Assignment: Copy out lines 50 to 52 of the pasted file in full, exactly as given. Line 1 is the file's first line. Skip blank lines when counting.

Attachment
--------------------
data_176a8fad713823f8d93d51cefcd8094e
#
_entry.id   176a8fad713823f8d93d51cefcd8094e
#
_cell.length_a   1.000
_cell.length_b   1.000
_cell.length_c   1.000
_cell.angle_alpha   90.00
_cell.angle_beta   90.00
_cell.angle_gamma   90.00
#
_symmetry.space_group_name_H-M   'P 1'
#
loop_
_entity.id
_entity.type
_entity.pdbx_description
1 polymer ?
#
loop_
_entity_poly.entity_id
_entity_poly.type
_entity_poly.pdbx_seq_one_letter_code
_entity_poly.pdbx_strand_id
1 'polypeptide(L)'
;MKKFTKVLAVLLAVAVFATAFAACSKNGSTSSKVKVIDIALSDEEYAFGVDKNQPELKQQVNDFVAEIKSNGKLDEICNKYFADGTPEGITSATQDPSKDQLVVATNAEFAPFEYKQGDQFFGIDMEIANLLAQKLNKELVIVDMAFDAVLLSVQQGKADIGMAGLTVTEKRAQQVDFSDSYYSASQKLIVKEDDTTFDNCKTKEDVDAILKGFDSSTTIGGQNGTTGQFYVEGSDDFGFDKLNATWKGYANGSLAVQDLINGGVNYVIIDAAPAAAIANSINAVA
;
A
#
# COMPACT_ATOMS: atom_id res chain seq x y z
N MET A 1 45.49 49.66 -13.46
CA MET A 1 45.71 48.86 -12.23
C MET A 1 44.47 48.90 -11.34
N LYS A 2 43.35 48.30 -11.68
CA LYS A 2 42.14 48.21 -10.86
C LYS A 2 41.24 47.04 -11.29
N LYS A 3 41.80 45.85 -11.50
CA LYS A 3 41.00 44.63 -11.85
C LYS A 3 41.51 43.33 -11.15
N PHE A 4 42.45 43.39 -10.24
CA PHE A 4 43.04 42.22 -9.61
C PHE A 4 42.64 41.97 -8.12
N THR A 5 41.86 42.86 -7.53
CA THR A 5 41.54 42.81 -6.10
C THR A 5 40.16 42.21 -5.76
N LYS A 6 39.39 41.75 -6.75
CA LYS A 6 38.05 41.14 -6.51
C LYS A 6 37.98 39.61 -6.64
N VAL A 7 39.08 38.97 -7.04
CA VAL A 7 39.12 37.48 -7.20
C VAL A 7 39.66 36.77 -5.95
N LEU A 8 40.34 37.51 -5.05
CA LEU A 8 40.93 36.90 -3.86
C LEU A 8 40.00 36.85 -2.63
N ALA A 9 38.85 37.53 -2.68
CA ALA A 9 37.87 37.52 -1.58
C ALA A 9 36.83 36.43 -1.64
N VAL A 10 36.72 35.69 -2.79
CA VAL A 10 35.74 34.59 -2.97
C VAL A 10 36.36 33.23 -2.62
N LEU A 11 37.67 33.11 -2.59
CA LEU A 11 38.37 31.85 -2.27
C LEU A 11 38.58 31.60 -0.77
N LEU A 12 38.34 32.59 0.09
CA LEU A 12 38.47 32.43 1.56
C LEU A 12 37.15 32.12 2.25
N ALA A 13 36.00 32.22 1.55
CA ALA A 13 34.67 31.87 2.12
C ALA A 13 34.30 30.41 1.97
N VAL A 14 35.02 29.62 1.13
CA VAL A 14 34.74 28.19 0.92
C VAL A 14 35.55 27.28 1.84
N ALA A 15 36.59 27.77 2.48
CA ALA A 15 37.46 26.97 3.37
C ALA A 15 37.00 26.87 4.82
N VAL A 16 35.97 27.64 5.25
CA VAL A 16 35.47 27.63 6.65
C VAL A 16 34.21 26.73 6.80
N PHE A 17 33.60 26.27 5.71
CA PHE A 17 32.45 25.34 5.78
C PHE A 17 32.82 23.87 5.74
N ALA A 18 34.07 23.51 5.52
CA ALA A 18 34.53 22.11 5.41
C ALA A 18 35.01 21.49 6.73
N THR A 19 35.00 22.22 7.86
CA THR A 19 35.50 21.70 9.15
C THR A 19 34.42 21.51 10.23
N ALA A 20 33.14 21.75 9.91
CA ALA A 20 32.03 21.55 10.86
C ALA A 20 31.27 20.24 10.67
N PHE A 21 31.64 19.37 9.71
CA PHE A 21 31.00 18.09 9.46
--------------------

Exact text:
CA VAL A 7 39.12 37.48 -7.20
C VAL A 7 39.66 36.77 -5.95
N LEU A 8 40.34 37.51 -5.05